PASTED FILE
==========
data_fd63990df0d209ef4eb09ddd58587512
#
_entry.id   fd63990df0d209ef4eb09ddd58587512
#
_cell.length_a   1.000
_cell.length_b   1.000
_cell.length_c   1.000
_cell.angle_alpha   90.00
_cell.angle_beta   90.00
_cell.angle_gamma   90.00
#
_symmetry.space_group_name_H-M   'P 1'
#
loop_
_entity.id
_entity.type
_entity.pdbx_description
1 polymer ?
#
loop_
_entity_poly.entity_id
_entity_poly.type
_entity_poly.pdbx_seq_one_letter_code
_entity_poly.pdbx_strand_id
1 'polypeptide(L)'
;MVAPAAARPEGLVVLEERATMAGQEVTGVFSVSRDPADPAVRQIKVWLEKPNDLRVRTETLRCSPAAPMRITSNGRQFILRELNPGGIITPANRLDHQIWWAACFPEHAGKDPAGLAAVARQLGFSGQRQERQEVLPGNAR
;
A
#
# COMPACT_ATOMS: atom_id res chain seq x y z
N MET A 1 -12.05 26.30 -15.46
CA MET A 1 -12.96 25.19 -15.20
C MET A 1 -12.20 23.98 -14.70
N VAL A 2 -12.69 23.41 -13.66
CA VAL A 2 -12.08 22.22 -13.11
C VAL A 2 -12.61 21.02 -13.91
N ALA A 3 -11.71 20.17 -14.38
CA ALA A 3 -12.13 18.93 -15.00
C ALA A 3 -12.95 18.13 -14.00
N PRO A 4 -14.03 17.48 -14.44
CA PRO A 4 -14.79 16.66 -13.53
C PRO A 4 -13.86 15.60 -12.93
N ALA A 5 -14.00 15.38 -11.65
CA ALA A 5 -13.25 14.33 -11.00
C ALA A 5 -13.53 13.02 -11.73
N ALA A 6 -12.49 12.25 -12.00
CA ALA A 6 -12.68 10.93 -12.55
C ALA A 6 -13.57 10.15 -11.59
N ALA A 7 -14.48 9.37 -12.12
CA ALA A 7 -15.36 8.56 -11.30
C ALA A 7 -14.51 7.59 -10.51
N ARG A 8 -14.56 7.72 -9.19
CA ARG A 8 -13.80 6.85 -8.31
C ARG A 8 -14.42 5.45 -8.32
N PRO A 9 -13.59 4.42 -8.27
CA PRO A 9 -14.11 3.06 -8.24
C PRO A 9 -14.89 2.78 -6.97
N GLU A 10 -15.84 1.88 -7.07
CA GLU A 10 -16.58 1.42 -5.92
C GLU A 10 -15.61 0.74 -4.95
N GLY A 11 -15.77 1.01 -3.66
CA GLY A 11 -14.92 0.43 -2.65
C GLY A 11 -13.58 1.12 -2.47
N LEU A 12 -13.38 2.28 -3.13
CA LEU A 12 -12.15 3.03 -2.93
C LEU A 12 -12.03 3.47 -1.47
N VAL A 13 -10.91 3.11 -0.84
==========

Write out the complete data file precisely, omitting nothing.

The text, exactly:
data_fd63990df0d209ef4eb09ddd58587512
#
_entry.id   fd63990df0d209ef4eb09ddd58587512
#
_cell.length_a   1.000
_cell.length_b   1.000
_cell.length_c   1.000
_cell.angle_alpha   90.00
_cell.angle_beta   90.00
_cell.angle_gamma   90.00
#
_symmetry.space_group_name_H-M   'P 1'
#
loop_
_entity.id
_entity.type
_entity.pdbx_description
1 polymer ?
#
loop_
_entity_poly.entity_id
_entity_poly.type
_entity_poly.pdbx_seq_one_letter_code
_entity_poly.pdbx_strand_id
1 'polypeptide(L)'
;MVAPAAARPEGLVVLEERATMAGQEVTGVFSVSRDPADPAVRQIKVWLEKPNDLRVRTETLRCSPAAPMRITSNGRQFILRELNPGGIITPANRLDHQIWWAACFPEHAGKDPAGLAAVARQLGFSGQRQERQEVLPGNAR
;
A
#
# COMPACT_ATOMS: atom_id res chain seq x y z
N MET A 1 -12.05 26.30 -15.46
CA MET A 1 -12.96 25.19 -15.20
C MET A 1 -12.20 23.98 -14.70
N VAL A 2 -12.69 23.41 -13.66
CA VAL A 2 -12.08 22.22 -13.11
C VAL A 2 -12.61 21.02 -13.91
N ALA A 3 -11.71 20.17 -14.38
CA ALA A 3 -12.13 18.93 -15.00
C ALA A 3 -12.95 18.13 -14.00
N PRO A 4 -14.03 17.48 -14.44
CA PRO A 4 -14.79 16.66 -13.53
C PRO A 4 -13.86 15.60 -12.93
N ALA A 5 -14.00 15.38 -11.65
CA ALA A 5 -13.25 14.33 -11.00
C ALA A 5 -13.53 13.02 -11.73
N ALA A 6 -12.49 12.25 -12.00
CA ALA A 6 -12.68 10.93 -12.55
C ALA A 6 -13.57 10.15 -11.59
N ALA A 7 -14.48 9.37 -12.12
CA ALA A 7 -15.36 8.56 -11.30
C ALA A 7 -14.51 7.59 -10.51
N ARG A 8 -14.56 7.72 -9.19
CA ARG A 8 -13.80 6.85 -8.31
C ARG A 8 -14.42 5.45 -8.32
N PRO A 9 -13.59 4.42 -8.27
CA PRO A 9 -14.11 3.06 -8.24
C PRO A 9 -14.89 2.78 -6.97
N GLU A 10 -15.84 1.88 -7.07
CA GLU A 10 -16.58 1.42 -5.92
C GLU A 10 -15.61 0.74 -4.95
N GLY A 11 -15.77 1.01 -3.66
CA GLY A 11 -14.92 0.43 -2.65
C GLY A 11 -13.58 1.12 -2.47
N LEU A 12 -13.38 2.28 -3.13
CA LEU A 12 -12.15 3.03 -2.93
C LEU A 12 -12.03 3.47 -1.47
N VAL A 13 -10.91 3.11 -0.84